28th Marine Regiment (United States)
|28th Marine Regiment|
28th Marine Regiment's emblem
|Active||February 8, 1944 - January 23, 1946|
|Allegiance||United States of America|
|Branch||United States Marine Corps|
|Role||Locate, close with and destroy the enemy with fire and maneuver|
|Part of||5th Marine Division|
|Mascot||"Roscoe" - Lion|
|Engagements||World War II
* Battle of Iwo Jima
|Harry B. Liversedge|
The 28th Marine Regiment (28th Marines) is an inactive infantry regiment of the United States Marine Corps. They fought during the Battle of Iwo Jima in World War II and some of its members were immortalized in the famous photo of the flag raising on top of Mount Suribachi.
|Headquarters & Service Company 28th Marines|
|1st Battalion 28th Marines (1/28)|
|2nd Battalion 28th Marines (2/28)|
|3rd Battalion 28th Marines (3/28)|
Formation and preparation for combat
The 28th Marine Regiment was activated on February 8, 1944 at Marine Corps Base Camp Pendleton, California. Many of the first members of the regiment had previously been members of the recently disbanded Raiders and Paramarines. The regiment was initially staged at Tent Camp 1 in the Las Pulgas Valley on Camp Pendleton. Upon completion of their training in late September-early October they boarded troop ships in San Diego, California and sailed to Hilo, Hawaii where they would eventually call Camp Tarawa home. They remained there for the next four months training for their first mission.
The regiment was originally scheduled to assault Yap in the Caroline Islands in the fall of 1944 but a change in strategy at higher levels would allow for a few more months of training and planning for the next mission. On October 19, 1944, Colonel Liversedge received tentative plans for the invasion of Iwo Jima and would set in place two more months of intensive training preparing his men for the amphibious assault upon the volcanic island. The plan created by the efforts of the V Amphibious Corps in November and December 1944 called for the 28th Marines to land at Green Beach which was on the far left of the landing zone, just at the base of Mount Suribachi. The 1st and 2nd Battalions were to drive across the 750 yard neck of the island and cut off the mountain from the rest of the island. The 3rd Battalion was placed in reserve for the initial assault.
The 28th Marines embarked upon amphibious transports in late December and after a few days liberty in Pearl Harbor they set sail heading west on January 7, 1945. They stopped at Eniwetok on February 5, conducted a practice landing on Tinian on February 13 and arrived off the coast of Iwo Jima on February 16.
The first portions of the 28th Marines landed on Iwo Jima at Green Beach just after 9:00 AM on 19 February 1945. 1/28 and 2/28 were first ashore and within 90 minutes of hitting the beach small units from these battalions had reached the west coast of the island. 3/28 was fully ashore by 1300 that afternoon, having taken heavy casualties in the water and while crossing the beach. By late in the afternoon the regiment had isolated Mount Suribachi and began to commence its attacks south against the defenders of the island redoubt. The 28th Marines were the only of the four regiments that landed on D-Day to achieve their objectives.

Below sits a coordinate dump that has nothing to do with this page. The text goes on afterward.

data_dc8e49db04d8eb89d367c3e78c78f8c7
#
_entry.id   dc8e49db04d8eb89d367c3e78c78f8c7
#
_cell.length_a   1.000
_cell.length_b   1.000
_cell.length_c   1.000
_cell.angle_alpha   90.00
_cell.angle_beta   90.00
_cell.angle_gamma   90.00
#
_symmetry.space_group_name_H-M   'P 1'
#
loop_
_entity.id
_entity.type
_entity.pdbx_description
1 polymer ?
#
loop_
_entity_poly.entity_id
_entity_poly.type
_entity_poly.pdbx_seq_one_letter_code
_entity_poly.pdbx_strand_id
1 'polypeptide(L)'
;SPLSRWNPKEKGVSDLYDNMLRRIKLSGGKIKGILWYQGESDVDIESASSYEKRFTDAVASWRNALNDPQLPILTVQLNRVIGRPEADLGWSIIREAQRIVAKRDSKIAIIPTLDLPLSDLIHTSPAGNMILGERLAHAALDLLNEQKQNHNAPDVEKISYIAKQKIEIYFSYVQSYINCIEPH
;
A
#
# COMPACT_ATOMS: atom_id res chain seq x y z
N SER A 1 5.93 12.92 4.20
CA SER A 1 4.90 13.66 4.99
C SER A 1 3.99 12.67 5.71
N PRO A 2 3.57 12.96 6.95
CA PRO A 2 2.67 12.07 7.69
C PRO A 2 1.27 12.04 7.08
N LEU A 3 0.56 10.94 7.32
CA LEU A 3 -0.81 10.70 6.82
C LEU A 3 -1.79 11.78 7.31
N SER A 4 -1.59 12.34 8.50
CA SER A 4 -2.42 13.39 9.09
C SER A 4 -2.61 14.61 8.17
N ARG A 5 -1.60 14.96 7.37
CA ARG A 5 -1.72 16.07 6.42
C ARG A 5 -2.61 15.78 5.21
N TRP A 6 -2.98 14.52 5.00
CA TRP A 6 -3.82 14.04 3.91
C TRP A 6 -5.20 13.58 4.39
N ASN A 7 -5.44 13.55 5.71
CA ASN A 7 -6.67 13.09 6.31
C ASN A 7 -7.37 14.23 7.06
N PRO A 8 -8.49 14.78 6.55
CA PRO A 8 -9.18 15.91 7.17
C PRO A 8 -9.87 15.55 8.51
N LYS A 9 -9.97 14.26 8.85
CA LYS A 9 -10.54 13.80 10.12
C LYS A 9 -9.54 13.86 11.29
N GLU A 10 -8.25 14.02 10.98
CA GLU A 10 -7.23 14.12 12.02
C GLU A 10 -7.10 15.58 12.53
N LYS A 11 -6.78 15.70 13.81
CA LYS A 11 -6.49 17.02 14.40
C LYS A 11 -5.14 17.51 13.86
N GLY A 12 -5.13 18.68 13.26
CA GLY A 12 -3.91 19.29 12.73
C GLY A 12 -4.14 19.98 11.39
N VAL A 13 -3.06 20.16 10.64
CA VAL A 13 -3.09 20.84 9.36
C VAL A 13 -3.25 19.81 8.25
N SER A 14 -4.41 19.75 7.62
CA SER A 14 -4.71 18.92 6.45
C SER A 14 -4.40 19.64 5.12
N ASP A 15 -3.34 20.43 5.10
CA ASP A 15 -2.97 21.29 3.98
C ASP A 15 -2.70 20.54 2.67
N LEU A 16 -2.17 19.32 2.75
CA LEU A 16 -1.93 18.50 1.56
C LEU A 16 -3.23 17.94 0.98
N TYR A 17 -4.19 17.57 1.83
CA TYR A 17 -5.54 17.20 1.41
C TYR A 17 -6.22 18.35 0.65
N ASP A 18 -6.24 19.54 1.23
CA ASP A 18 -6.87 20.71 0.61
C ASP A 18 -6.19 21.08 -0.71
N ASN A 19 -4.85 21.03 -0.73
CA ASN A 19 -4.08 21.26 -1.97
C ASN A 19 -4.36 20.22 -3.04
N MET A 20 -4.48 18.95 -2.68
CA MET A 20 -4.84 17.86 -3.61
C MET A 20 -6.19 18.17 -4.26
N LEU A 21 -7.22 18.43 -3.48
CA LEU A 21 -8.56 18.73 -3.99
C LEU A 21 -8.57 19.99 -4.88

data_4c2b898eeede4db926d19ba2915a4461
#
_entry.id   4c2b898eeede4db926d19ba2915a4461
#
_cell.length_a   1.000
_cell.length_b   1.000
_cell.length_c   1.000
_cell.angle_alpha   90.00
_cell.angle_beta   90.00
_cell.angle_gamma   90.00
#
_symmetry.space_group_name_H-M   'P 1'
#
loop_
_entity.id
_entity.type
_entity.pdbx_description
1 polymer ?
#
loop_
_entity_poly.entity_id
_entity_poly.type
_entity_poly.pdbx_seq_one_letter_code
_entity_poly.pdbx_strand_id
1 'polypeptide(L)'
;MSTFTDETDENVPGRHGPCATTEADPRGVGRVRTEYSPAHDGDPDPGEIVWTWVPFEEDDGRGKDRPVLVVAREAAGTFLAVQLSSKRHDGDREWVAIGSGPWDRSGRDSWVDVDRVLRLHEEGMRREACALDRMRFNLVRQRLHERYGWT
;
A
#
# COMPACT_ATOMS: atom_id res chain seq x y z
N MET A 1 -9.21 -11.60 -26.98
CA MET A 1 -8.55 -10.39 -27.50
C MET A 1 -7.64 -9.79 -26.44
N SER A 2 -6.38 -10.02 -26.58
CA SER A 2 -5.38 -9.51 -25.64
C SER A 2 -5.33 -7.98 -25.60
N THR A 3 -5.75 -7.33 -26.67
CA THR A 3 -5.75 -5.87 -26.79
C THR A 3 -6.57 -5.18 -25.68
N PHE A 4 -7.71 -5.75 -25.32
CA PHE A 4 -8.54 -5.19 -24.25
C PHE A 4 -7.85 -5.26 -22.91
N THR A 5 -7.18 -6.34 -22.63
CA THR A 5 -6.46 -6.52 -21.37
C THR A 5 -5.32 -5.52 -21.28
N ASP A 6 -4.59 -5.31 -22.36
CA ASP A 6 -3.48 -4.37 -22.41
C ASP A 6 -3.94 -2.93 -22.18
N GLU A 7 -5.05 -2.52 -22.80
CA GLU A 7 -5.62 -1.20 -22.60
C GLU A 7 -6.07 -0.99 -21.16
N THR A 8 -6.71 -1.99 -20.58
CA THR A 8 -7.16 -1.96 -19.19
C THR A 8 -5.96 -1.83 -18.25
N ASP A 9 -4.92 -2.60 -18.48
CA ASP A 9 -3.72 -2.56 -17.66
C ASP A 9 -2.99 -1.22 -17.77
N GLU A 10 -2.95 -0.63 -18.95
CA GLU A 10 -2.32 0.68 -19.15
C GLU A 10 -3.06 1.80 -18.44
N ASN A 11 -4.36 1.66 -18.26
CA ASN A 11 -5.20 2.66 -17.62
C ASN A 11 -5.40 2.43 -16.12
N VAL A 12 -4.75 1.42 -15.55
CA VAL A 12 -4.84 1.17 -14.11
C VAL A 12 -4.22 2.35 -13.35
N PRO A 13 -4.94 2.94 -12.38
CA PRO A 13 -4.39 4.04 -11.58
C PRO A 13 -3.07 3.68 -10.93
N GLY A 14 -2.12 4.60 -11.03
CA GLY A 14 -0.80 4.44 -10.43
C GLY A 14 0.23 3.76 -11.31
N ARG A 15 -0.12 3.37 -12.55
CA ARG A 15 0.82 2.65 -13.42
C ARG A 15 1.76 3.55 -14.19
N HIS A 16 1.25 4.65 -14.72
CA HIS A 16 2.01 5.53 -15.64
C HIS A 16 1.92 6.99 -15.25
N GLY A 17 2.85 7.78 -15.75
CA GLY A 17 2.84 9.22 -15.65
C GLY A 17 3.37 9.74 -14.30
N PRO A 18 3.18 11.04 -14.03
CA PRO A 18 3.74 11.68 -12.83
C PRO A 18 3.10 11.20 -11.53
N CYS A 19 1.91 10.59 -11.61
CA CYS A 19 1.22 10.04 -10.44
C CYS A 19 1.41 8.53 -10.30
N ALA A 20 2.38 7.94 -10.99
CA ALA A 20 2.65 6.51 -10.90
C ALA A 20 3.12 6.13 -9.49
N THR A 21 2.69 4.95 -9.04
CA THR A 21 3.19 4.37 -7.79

From 19–23 February, the regiment fought to secure Mount Suribachi. Progress was initially slow and measured in yards as they had to fight their way through hundreds of layered and mutually supporting Japanese pillboxes, blockhouses, spiderholes and strongpoints. By the morning of 23 February, Suribachi had been encircled. Col Liversledge called for a reconnaissance patrol to scale the mountain a find a path to the top if possible. Chosen for the mission was the 3rd Platoon, Easy Company, 2nd Battalion, 28th Marines. These men reached the summit at approximately 1020 and proceeded to raise a small American flag. It was the raising of this flag that led the then Secretary of the Navy, James Forrestal, to comment that "...the raising of that flag on Suribachi means a Marine Corps for the next five hundred years.". Fearing that the flag would be taken by higher-ups, Lt Col Chandler Johnson, commander, 2/28 ordered a second patrol to the top of the mountain to replace the flag with a larger one that could later be given to any senior ranking personnel that wanted it as he intended for the first flag to remain with the battalion. It was the raising of this second flag that was caught on film by Joe Rosenthal and would become the iconic photo of the battle.
Post-Iwo Jima and deactivation
After tha Battle of Iwo Jima the regiment sailed back to Hawaii and Camp Tarawa where they began to refit for the planned invasion of Japan. They were tasked with being part of Operation Olympic, the planned invasion of Kyushu. Upon the Japanese surrender they sailed for mainland Japan where they landed at the port of Sasebo on September 22, 1945 becoming part of the American occupation force. Three months later they set sail again this time for Marine Corps Base Camp Pendleton, California. The regiment was deactivated on January 23, 1946 as part of the post-war drawdown of forces.
- Flags of our Fathers
- History of the United States Marine Corps
- List of United States Marine Corps regiments
- Haynes, p. 47
- Haynes, p. 45
- Haynes, p. 48
- Haynes, p. 57
- Haynes, p. 67
- Haynes, p. 79
- Haynes, p. 87
- Haynes, p. 88
- Haynes, p. 95
- Haynes, p. 125
- Haynes, p. 129–30
- Haynes, p. 234
- Haynes, p. 235
- Haynes, Fred; Warren, James A. (2008). The Lions of Iwo Jima - The Story of Combat Team 28 and the Bloodiest Battle in Marine Corps History. Henry Holt and Company, L.L.C. ISBN 0-8050-8325-1.
- Rottman, Gordon L. (2002). U.S. Marine Corps World War II Order of Battle - Ground and Air Units in the Pacific War, 1939 - 1945.’’. Greenwood Press. ISBN 0-313-31906-5.